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Dent Mater. 2014 Mar;30(3):343-9. doi: 10.1016/j.dental.2013.12.010. Epub 2014 Jan 10.

The physical characteristics of resin composite-calcium silicate interface as part of a layered/laminate adhesive restoration.

Author information

1
Unit of Conservative Dentistry, King's College London Dental Institute at Guy's Hospital, King's Health Partners, London, UK; Unit of Biomaterials, King's College London Dental Institute at Guy's Hospital, King's Health Partners, London, UK. Electronic address: danya.hashem@kcl.ac.uk.
2
Unit of Conservative Dentistry, King's College London Dental Institute at Guy's Hospital, King's Health Partners, London, UK.
3
Biostatistics & Research Methods Centre, King's College London Dental Institute at Guy's Hospital, King's Health Partners, London, UK.
4
Unit of Conservative Dentistry, King's College London Dental Institute at Guy's Hospital, King's Health Partners, London, UK; Unit of Biomaterials, King's College London Dental Institute at Guy's Hospital, King's Health Partners, London, UK.

Abstract

OBJECTIVES:

To compare in-vitro micro-shear bond strengths (μSBS) of resin composite to calcium silicate cement (Biodentine™) vs. glass ionomer cement vs. resin modified glass ionomer cement (RM-GIC) using an adhesive in self-etch (SE)/total etch (TE) mode after aging three substrates and bond and characterizing their failure modes.

METHODS:

Resin composite was SE/TE bonded to 920 standardized disks of Biodentine™, GIC & RM-GIC. Dividing samples into two groups, the first underwent early (t=0min, 5min, 20min, 24h) or delayed (t=2wk, 1 month, 3 months, 6 months) substrate aging before bonding and μSBS (t=24h) testing. In the second, adhesive was applied after either early (t=5min) or delayed (t=2wk) substrate aging and then tested after bond aging (t=2wk, 1 month, 3 months, 6 months). The failure modes were identified using stereomicroscope. SEM images of selected samples were analyzed.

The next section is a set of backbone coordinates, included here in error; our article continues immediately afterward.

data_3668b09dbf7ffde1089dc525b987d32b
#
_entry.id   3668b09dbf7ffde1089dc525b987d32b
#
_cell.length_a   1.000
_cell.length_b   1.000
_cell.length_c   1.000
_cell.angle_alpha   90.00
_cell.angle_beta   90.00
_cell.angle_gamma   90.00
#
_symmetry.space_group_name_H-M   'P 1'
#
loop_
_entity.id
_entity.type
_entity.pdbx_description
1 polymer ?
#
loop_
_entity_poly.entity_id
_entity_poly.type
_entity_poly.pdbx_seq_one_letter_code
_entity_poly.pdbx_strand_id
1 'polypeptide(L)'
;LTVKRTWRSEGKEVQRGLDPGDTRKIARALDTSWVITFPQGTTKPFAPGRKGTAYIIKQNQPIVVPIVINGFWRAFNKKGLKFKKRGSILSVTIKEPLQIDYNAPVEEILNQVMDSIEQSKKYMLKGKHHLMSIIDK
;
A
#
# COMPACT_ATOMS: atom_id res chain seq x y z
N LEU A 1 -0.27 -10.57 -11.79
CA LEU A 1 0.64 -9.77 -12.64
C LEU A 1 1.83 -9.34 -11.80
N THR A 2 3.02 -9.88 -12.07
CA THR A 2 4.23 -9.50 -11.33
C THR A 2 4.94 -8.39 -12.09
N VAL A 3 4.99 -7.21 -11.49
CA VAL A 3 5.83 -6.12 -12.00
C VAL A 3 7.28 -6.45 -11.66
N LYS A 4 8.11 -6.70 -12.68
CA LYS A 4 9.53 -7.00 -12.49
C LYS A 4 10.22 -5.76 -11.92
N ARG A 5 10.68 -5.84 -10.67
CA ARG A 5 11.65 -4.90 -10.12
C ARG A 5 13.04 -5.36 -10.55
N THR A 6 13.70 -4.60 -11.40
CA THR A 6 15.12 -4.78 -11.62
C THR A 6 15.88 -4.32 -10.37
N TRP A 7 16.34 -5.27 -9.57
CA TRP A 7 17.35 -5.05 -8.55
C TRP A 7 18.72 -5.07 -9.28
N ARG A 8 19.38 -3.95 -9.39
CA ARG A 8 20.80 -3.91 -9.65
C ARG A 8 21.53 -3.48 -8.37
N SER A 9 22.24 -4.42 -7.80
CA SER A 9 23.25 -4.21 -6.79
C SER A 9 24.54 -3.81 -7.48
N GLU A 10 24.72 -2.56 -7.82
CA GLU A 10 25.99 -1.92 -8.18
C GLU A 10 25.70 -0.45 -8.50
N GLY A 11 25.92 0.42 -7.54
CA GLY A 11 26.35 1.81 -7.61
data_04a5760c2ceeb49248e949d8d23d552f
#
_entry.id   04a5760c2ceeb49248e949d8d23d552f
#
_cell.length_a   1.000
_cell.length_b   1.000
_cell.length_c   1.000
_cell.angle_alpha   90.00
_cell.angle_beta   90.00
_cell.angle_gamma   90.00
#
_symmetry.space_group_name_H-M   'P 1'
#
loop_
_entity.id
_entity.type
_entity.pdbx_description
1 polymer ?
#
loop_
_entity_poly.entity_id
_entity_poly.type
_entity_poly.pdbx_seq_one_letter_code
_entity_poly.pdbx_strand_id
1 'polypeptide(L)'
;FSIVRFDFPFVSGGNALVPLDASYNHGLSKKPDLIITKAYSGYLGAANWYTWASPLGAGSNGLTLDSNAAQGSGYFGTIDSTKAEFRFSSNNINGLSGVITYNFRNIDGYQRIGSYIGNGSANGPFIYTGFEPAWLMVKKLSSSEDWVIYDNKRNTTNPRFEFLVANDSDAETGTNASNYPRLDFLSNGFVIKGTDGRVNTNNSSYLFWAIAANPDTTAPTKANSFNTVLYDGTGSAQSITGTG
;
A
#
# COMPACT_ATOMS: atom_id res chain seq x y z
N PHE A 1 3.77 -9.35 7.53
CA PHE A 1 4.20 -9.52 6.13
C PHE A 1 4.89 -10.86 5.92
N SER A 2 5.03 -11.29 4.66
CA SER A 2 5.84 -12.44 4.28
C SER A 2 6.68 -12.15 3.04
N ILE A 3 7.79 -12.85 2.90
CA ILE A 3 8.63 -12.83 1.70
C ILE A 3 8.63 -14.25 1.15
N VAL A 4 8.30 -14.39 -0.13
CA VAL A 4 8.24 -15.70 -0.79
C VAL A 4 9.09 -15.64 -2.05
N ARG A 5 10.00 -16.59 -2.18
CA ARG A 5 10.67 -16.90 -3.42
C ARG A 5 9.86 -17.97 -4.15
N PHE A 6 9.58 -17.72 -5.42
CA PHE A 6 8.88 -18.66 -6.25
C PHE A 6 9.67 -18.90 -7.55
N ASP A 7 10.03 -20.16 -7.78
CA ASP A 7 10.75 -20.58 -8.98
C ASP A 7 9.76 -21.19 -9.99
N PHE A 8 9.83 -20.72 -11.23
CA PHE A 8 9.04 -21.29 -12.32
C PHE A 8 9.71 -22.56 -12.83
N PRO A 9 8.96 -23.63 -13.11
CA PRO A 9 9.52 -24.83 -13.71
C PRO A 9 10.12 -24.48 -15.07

RESULTS:

No significant differences were observed between (SE)/(TE) bonding modes (P=0.42). With substrate aging, a significant reduction in μSBS occurred between early and delayed time intervals for Biodentine™ (P=0.001), but none for the GIC/RM-GIC (P=0.465, P=0.512 respectively). With bond aging, there was no significant difference between time intervals for all groups, except at 6 months for the GIC (P<0.05). Modes of failure were primarily cohesive within all the substrates (68.82%) followed by adhesive failure at the resin-substrate interface (21.71%).

SIGNIFICANCE:

Biodentine™ is a weak restorative material in its early setting phase. Placing the overlying resin composite as part of the laminate/layered definitive restoration is best delayed for >2wk to allow sufficient intrinsic maturation to withstand contraction forces from the resin composite. A total-etch or self-etch adhesive may be used.

KEYWORDS:

Adhesive; Biodentin; Calcium silicate cement; Dentin bonding agent; Failure mode; Glass ionomer cement; Micro-shear bond strength; Resin-modified glass ionomer cement; SEM

PMID:
24418628
DOI:
10.1016/j.dental.2013.12.010
[Indexed for MEDLINE]

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